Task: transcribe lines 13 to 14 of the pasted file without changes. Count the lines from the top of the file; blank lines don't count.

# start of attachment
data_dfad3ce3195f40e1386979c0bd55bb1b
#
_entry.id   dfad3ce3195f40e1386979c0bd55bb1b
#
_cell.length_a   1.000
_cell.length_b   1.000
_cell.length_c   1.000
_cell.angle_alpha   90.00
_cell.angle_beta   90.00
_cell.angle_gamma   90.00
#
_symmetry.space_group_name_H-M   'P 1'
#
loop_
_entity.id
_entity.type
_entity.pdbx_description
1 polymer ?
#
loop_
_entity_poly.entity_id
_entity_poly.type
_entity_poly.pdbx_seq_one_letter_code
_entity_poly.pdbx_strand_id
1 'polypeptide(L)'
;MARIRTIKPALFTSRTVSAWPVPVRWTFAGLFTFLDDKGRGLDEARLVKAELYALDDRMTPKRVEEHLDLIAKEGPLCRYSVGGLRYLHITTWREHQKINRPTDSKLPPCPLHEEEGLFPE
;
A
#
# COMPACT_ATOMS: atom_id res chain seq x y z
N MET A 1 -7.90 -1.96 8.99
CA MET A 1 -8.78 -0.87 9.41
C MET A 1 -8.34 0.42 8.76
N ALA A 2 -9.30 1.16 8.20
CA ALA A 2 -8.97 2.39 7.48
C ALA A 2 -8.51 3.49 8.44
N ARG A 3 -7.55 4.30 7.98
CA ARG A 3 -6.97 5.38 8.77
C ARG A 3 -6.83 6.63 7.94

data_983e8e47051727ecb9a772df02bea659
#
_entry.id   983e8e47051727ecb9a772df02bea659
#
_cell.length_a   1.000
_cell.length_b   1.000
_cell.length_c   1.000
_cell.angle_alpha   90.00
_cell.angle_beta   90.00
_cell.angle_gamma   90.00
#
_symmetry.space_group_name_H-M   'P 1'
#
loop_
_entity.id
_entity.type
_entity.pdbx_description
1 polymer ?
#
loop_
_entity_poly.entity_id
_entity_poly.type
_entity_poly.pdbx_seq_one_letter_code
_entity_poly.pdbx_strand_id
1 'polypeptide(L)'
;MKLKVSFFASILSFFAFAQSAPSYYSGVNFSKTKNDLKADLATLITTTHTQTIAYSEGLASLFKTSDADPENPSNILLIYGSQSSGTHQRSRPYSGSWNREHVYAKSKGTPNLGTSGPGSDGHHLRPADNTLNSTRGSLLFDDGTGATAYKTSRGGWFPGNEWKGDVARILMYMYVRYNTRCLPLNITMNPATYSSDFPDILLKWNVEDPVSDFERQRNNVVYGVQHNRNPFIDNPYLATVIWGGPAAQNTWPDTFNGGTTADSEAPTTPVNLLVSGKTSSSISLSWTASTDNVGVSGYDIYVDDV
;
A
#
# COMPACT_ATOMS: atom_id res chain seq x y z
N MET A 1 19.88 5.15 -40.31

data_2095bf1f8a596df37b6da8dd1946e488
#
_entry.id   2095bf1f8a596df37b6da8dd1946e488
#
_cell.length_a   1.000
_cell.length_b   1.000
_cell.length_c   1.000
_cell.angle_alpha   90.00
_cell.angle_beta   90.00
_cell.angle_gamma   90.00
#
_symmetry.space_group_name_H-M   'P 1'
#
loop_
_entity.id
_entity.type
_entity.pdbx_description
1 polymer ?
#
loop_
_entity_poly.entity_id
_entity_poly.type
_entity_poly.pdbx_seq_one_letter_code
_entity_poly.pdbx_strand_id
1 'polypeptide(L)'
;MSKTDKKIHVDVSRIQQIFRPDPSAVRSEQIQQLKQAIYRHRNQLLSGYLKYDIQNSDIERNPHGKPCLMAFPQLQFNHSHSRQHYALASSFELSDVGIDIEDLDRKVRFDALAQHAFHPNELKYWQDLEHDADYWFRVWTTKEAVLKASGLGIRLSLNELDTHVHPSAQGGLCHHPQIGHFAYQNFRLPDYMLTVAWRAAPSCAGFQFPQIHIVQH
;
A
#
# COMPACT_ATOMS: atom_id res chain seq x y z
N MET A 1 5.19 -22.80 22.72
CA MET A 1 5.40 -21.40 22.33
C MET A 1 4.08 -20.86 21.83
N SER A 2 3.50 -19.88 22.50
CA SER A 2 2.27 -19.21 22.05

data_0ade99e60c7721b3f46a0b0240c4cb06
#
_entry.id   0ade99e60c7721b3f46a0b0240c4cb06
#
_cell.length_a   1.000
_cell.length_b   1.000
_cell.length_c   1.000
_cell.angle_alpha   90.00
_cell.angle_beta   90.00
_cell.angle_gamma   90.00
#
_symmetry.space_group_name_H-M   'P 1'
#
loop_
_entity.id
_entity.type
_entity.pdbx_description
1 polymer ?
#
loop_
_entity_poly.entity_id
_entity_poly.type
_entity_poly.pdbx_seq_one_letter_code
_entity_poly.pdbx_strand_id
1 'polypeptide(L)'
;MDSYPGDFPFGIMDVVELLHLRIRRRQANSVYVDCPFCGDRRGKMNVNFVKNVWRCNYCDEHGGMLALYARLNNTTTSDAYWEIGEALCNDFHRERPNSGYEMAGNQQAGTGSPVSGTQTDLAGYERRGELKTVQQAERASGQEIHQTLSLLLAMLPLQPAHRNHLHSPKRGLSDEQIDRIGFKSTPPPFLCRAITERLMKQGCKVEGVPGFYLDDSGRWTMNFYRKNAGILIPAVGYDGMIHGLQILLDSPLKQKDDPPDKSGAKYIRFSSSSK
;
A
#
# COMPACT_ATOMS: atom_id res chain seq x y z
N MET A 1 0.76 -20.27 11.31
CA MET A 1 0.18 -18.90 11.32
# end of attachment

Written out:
#
loop_